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Custom Made Craft clocks


What can you make into a clock? The real question is what can’t you make a clock out of? Almost nothing. I have even tried turning my Yellow Lab into a functional timepiece, but it did not work out to well. She thought that the clock movement around her neck was going to be a tasty treat, so I had to take it away before we could start filming.

Otherwise, if you can hold something still for a moment while you drill a 3/8 inch diameter hole in it, you can probably make a clock out of it. You can start with easy things like, CD’s, old vinyl records, even the nicely printed album covers (boy am I showing my age) or photos. All you have to do is cut a 3/8 inch hole in the object of your choice and you can easily install a modern, accurate Quartz Clock Motor.

The most important thing for you to do is just measure how thick the material is at the 3/8 of an inch hole you cut or drilled. This will determine exactly which movement to buy. It’s all about having a hand shaft length long enough to go through whatever material you are making your clock out of, and being able to hold it in place with the washer and hex nut.

If you are making a clock out of a vinyl record or record cover, then because the material is thin (About 1/8 inch), a short shaft movement kit would be best. Our short shaft MMKIT14B or MMKIT14G would work fine, depending on if either black hands or gold clock hands would look best. It’s your choice.

Here we show a kitchen clock being made from an old cast iron pan. All we had to do is drill a 3/8 inch hole in the middle of the pan and we were ready for final assembly. Since we actually did not use any type of indicator, all we had to do was install the movement and the hands. We used the MMKIT14G for this kitchen clock design because the pan was less than ¼ of an inch thick..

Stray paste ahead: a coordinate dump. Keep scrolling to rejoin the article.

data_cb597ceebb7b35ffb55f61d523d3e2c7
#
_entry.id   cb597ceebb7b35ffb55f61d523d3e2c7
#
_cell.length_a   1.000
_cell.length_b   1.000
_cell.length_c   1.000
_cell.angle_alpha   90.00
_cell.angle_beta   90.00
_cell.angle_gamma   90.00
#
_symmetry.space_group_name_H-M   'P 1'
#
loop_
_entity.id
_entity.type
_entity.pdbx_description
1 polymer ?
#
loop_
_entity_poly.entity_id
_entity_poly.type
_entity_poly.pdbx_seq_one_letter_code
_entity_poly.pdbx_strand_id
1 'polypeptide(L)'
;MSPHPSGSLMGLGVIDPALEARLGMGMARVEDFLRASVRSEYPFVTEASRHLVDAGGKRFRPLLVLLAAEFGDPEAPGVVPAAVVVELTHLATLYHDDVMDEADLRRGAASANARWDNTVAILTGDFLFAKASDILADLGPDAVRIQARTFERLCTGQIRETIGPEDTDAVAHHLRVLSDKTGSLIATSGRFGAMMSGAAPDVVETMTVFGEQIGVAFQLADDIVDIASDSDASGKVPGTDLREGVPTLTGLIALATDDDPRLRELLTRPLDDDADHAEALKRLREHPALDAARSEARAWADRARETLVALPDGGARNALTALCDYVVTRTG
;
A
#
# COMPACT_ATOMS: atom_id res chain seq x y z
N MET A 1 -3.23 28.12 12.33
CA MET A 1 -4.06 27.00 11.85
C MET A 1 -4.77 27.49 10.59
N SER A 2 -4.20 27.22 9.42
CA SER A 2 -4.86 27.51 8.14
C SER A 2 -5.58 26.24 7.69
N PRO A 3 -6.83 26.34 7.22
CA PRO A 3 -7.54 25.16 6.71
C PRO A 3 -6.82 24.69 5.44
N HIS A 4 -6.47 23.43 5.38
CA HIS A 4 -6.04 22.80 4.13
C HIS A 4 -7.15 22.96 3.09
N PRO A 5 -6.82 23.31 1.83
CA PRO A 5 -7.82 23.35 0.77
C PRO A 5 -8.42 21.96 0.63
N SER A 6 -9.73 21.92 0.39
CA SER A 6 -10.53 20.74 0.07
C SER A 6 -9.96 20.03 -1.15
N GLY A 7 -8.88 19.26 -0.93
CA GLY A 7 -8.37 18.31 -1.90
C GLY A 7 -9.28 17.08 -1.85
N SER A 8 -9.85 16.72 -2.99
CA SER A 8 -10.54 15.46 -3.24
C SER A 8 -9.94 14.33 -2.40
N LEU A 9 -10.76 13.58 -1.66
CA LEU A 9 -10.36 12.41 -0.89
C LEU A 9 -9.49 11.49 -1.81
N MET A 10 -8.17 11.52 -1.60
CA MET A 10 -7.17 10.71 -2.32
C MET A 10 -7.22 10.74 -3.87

If your clock design is ½ inch thick, then he MMKIT12G or MMKIT12B would be your best choice. If the case of your clock is ¾ of an inch thick or less, then the MMKIT34G or MMKIT34B would be for you.

Over my 40 year career in the clock parts business I have seen a lot of “different” clock designs. Among them have been:

  • CD’s
  • Tennis Rackets
  • Old Vinyl Records
  • Metal Gift Boxes
  • Ceramic or Wood Plates
  • Wood Slabs
  • Cast Iron Pans
  • Computer Circuit Boards
  • Marquetry
  • Signs
  • Decorated Foam Core Boards
  • Books
  • Paintings & Drawings
  • Photos
  • Needlepoint & Quilts
  • Nautical Steering Wheels
  • Propellers
  • Hub Caps
  • Slate Roof Tiles
  • Ceramic Tiles
  • Stained Glass
  • Mirrors
  • Bicycle Wheels
  • Tambourines
  • Cymbals
  • Hubcaps

If you come up other idea’s I’d sure like to hear about them, and add them to this list. Somebody out there always has something I’ve never seen or heard of. A photo of your “work of art” would really be even more appreciated. Just use your imagination. Happy clock making!